Apple wants U.S. manufacturing, but it ain't that easy

Apple wants U.S. manufacturing, but it ain't that easy

Summary: Critics want Apple to manufacture more products in the U.S. CEO Tim Cook does, too. But there's a lot in the way.


Let's make the iPhone in the good ol' U. S. of A. Who's with me?

There are few Americans who don't like the idea of an all-American iPhone, iPad or Macbook. "Designed in California," sure -- but why not made there, too?

During the D: All Things Digital conference this week, Apple chief executive Tim Cook suggested that he wanted his celebrated tech company to make more components, and perhaps assemble them, here in the U.S.

But it's not that easy.

Cook knows it. As a longtime operations guy, there are probably few things the man knows better than a supply chain. When he says the semiconductor industry is good in the U.S., it's good. When he says there aren't high-tech manufacturing skills in the U.S., he's probably right. But actions speak louder than words, and there are good reasons why Apple no longer makes its millions upon millions of products Stateside -- because it just doesn't make good business sense otherwise.

We've seen this film before. Before founder Steve Jobs died, he made headlines for the same reason, as the national economy crumbled beneath Apple.

Here's an excerpt from a New York Times report in January:

It isn’t just that workers are cheaper abroad. Rather, Apple’s executives believe the vast scale of overseas factories as well as the flexibility, diligence and industrial skills of foreign workers have so outpaced their American counterparts that “Made in the U.S.A.” is no longer a viable option for most Apple products.

The reason: there's a very real tradeoff between what's good for workers and what's good for business. When push comes to shove, business wins -- which is why Apple's American employees enjoy comparatively nice perks while employees of its supply chain partners live in 8,000-strong dormitories, ready to be woken up at midnight to start a 12-hour shift making new parts for an iPhone that received last-minute design changes from California.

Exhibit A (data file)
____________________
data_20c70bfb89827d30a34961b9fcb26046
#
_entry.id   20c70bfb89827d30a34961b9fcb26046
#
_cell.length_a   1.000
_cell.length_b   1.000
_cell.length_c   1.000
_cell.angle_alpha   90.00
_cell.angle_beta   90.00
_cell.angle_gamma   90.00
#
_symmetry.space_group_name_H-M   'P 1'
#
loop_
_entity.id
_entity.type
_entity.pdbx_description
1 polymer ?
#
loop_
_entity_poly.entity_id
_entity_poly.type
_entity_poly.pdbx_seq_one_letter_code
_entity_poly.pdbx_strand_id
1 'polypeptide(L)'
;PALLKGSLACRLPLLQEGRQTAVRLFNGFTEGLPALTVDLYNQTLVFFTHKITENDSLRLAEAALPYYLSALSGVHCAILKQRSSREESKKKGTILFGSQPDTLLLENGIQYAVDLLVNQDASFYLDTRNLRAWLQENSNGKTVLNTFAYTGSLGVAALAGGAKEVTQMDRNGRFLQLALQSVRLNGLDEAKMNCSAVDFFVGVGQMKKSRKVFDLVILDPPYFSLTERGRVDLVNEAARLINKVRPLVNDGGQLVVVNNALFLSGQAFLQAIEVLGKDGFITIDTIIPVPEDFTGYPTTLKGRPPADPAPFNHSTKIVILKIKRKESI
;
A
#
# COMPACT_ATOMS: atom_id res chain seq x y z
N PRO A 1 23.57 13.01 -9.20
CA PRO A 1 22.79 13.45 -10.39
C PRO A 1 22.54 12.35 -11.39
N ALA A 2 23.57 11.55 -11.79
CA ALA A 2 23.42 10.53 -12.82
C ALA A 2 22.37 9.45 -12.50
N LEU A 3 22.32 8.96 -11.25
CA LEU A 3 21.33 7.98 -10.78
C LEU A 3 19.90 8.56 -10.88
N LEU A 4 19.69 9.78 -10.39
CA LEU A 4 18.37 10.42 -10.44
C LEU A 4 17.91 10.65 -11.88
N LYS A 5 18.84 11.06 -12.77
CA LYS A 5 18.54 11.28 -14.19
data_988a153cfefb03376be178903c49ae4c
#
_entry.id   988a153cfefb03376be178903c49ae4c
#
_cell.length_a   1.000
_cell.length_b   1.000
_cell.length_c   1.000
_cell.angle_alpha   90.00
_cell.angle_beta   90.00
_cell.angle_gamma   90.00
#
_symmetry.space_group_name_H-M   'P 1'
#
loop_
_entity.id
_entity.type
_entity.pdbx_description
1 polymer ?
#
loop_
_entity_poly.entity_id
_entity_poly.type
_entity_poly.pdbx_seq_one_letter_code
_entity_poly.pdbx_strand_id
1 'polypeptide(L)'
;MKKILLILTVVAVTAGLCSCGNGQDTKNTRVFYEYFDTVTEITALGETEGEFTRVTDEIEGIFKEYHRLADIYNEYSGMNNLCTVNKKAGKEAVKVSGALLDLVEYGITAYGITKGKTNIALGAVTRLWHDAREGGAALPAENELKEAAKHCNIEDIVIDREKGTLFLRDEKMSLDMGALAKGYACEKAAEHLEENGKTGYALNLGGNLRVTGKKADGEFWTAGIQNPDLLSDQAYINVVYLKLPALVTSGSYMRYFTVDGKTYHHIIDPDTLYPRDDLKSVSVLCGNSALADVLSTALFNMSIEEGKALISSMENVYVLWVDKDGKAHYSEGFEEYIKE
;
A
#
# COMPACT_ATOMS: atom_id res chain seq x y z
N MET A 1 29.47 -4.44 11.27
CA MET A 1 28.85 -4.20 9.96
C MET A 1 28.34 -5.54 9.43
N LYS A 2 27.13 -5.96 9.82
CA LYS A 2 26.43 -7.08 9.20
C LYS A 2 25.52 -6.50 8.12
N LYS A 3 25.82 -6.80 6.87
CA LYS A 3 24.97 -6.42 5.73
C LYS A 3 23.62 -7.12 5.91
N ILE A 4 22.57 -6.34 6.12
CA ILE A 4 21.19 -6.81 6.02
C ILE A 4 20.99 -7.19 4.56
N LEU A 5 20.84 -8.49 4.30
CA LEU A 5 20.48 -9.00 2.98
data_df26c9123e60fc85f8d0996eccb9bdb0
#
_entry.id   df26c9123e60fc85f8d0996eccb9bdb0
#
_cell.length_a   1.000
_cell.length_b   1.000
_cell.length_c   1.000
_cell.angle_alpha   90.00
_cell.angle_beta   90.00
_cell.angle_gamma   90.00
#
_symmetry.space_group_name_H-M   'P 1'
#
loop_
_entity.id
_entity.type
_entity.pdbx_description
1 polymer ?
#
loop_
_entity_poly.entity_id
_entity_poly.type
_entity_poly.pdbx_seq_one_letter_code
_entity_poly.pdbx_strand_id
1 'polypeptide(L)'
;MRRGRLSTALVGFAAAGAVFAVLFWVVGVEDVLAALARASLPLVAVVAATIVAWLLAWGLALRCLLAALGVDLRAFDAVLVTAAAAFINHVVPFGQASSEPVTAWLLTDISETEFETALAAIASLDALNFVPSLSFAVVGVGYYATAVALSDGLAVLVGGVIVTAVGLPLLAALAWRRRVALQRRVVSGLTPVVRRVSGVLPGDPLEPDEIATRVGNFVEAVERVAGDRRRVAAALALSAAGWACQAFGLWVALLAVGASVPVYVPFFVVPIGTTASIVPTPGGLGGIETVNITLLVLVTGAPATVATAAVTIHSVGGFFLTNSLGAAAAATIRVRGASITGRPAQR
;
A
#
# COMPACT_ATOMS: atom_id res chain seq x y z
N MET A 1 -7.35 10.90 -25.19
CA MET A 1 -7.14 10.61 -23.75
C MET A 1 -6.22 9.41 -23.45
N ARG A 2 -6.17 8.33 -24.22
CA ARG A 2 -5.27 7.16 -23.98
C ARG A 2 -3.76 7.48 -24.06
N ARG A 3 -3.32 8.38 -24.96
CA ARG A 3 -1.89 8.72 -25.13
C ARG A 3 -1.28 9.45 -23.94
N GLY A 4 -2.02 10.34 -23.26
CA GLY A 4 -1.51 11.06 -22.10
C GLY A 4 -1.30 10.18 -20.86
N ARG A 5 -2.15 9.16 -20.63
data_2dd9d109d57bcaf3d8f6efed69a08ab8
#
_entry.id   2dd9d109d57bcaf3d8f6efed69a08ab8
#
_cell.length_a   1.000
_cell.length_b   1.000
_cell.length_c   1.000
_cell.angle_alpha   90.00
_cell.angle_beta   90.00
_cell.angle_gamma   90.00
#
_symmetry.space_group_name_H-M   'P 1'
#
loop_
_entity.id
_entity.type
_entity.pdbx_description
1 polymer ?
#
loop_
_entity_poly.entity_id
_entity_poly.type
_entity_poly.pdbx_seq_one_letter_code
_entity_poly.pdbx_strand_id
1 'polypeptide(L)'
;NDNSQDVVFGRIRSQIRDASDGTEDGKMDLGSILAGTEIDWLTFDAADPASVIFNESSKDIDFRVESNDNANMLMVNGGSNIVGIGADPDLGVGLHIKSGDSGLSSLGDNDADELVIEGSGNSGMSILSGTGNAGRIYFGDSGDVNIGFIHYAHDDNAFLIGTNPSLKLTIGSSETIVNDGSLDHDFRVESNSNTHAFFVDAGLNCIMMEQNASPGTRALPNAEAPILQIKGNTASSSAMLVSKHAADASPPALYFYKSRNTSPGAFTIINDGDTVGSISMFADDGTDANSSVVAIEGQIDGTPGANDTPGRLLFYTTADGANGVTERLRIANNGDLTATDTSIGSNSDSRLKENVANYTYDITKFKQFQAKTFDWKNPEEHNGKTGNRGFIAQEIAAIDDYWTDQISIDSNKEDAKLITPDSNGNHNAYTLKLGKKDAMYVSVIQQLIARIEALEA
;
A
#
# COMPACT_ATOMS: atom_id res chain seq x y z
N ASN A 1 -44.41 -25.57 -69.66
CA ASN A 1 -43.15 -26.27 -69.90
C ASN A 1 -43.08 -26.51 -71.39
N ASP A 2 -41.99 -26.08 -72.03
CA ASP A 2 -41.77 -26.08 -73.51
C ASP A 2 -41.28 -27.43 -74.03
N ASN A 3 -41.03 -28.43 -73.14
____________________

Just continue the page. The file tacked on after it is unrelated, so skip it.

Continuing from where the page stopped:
Imagine trying to do the same with an American worker. Unions would never stand for it, obviously, and chances are the rest of the family unit wouldn't, either.

My point is not to illustrate the benefits and drawbacks of unions, or even what's fair; rather, I'm trying to illustrate a landscape in which American companies can go overseas for greater flexibility, lower price and sheer speed. So long as there are nations in this world willing to do work others aren't, outsourcing will exist. In the capitalist system, businesses can't win in the free market unless they exploit every advantage.

There's a reason Apple, and GE, and many other well-regarded American companies keep most of their money offshore: so long as there's a cheaper alternative, it will be taken. There is no morality in money-making, even if there's still plenty to be made.

(Speaking of GE, that company has run into similar issues -- though for refrigerators and turbines, not computers.)

That's not to say things aren't changing. GE CEO Jeff Immelt has said that the U.S. is becoming more competitive as American firms, tired of decades of deterioration, snap to attention. Wages in the U.S. are still elevated -- good for individuals but bad for business -- but the skills, flexibility and speed are catching up.